Can an Employer Refuse Access to a Contractor for it to Complete Defects?

Date posted: 4 July 2014


Employers and contractors sometimes have a strained relationship during a project. At practical completion the employer may be glad to see the back of the contractor, whilst the contractor breathes a sigh of relief and looks forward to moving on to the next project.

However the relationship between the employer and contractor is rarely over at completion. It is usual on any substantial project for defects to become apparent after completion.

If the relationship has been difficult then the employer may not want the contractor to come back, especially if the employer thinks that the contractor did not get it right in the first place and is now responsible for a defect that is disrupting the employer’s business. The employer may prefer to employ a third party to remedy the defects and pass the costs on to the contractor. Can the employer do this?


When a defect occurs after completion it means that there has been a breach of the contract by the contractor. The employer has a right to recover damages for the breach from the contractor. The main standard forms of contract include clauses that set out procedures for the correction or rectification of defects and allow the opportunity for the contractor to return to carry out the work. The Court of Appeal explained the benefit that the contractor gains from this right in Pearce & High Limited v Baxter (1999) 66 Con LR 111:

“The cost of employing a third party repairer is likely to be higher than the cost to the contractor of doing the work himself would have been. So the contractual right of the contractor to return in order to repair the defect is valuable to him”.

The contractor would be unfairly disadvantaged if it is not given the opportunity to carry out the repairs. In Woodlands Oak Limited v Conwell [2011] BLR 365, when considering a simple contract with no express provision for the rectification, the Court of Appeal stated that:

“Where the employer fails to give the contractor an opportunity to rectify defects in the work that may amount to a failure to mitigate the losses”.

By not giving the contractor any opportunity to carry out the work the employer had failed to mitigate its losses and as a consequence the employer should not recover from the contractor more than it would cost the contractor to carry out the repairs, along with any consequential damages to which the employer has entitlement.


Broadly NEC3 and JCT contracts provide that the supervisor/employer notify the contractor of the defect and the contractor has an opportunity to correct the defect at its own expense.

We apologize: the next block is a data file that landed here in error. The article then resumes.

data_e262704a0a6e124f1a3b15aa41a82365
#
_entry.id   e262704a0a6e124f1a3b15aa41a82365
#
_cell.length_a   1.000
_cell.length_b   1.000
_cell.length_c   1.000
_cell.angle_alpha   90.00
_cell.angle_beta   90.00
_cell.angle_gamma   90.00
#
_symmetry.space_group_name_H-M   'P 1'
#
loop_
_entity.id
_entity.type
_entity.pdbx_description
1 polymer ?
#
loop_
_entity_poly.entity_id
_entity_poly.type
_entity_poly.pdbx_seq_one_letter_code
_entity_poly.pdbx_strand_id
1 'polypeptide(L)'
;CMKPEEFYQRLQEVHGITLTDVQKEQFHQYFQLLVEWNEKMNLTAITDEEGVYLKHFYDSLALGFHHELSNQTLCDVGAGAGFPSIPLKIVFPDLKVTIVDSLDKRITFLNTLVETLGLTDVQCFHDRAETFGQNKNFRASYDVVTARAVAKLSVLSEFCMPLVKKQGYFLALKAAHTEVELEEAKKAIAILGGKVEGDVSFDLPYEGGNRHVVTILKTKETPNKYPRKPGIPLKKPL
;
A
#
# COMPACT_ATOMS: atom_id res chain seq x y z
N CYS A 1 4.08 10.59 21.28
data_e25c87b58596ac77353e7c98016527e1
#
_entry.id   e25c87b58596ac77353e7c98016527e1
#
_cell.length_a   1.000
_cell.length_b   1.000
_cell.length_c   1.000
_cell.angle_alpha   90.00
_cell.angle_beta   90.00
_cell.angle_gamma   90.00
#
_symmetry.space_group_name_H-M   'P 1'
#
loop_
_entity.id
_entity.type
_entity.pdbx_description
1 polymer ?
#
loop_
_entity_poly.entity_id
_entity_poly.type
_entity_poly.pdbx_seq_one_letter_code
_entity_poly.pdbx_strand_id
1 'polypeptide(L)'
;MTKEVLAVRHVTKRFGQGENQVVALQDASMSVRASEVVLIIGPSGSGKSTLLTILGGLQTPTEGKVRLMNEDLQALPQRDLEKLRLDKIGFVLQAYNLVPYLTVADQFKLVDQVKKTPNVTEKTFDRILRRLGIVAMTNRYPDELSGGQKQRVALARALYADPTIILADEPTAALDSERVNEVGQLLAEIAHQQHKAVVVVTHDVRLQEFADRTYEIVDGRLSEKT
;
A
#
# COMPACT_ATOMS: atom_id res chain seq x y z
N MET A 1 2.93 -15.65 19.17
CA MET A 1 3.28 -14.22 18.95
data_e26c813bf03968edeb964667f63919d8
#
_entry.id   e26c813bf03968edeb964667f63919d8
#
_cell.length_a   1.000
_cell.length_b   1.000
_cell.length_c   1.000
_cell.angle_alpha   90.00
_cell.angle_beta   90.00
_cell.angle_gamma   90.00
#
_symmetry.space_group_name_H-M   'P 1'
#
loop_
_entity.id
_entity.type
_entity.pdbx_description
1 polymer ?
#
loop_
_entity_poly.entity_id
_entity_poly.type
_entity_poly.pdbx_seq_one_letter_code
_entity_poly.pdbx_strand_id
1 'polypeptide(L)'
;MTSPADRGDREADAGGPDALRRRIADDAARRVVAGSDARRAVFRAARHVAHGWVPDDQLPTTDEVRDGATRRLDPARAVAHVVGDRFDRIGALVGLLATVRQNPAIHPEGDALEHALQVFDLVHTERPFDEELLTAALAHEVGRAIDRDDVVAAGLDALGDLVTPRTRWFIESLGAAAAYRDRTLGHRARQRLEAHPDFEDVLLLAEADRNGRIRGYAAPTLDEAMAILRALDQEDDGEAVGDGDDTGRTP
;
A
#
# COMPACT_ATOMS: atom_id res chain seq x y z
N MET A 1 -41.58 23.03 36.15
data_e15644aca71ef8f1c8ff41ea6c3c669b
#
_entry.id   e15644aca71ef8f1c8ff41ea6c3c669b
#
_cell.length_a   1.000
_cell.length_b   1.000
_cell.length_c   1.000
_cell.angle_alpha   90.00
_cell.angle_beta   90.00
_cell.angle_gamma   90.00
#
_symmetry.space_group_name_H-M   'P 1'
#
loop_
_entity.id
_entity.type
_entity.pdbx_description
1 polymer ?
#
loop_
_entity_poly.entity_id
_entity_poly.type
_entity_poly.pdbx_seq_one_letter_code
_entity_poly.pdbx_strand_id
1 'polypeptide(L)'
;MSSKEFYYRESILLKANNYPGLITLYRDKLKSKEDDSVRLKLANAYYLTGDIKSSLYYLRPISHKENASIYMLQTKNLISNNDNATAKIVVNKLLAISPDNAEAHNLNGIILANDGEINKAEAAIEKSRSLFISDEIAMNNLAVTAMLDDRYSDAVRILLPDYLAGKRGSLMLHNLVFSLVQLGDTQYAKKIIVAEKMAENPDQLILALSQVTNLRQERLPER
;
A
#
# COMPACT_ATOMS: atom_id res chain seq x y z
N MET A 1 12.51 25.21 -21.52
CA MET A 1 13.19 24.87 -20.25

The JCT suite of contracts generally allows for “appropriate deductions” if the employer instructs something other than for the contractor to carry out the works (i.e. the employer instructs for the defects not to be corrected or for a third party to correct the work). The meaning of “appropriate deductions” was recently considered by Mr Justice Akenhead in Mul v Hutton Construction Limited [2014] EWHC 1797 (TCC):

“If the Employer acted unreasonably in not giving the Contractor a fair opportunity to put right the defects for which it was culpably responsible, she will probably have failed to mitigate her loss. If there has here been an “otherwise” instruction…I do not see a peculiar difficulty in the CA doing the independent exercise of valuing the “appropriate deduction”…by reference to fairly well known rules about mitigation of damage.”

Mr Justice Akenhead’s judgment continues at paragraph 30:

“A deduction which is reasonable in all the circumstances and can be calculated by reference to one or more of the following, amongst possibly other factors:

a. The Contract rates/priced schedule of works/Specification; or
b. The cost to the Contractor of remedying the defect (including the sums to be paid to third party sub-contractors engaged by the Contractor); or
c. The reasonable cost to the Employer of engaging another contractor to remedy the defect; or
d. The particular factual circumstances and/or expert evidence relating to each defect and/or the proposed remedial works.”

The NEC3 suite of contracts sets out the procedure for circumstances where the contractor is not given an opportunity to correct the work. Clause 45.2 says “The Project Manager assesses the cost to the contractor of correcting the Defect and the contractor pays this amount.”


After the defect rectification or correction period has expired and when any express contractual provisions for rectification no longer apply, then arguably, the contractor may still have a right to an opportunity to carry out the remedial work at its own expense as in Woodlands Oak Limited v Conwell [2011] BLR 365.


The contractor is disadvantaged if the employer refuses access to the contractor for him to complete defects and then employs a third party to carry out the works. By failing to mitigate its losses the employer risks only recovering from the contractor what it would have cost the contractor to carry out the repairs.

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Article by: David Tatham
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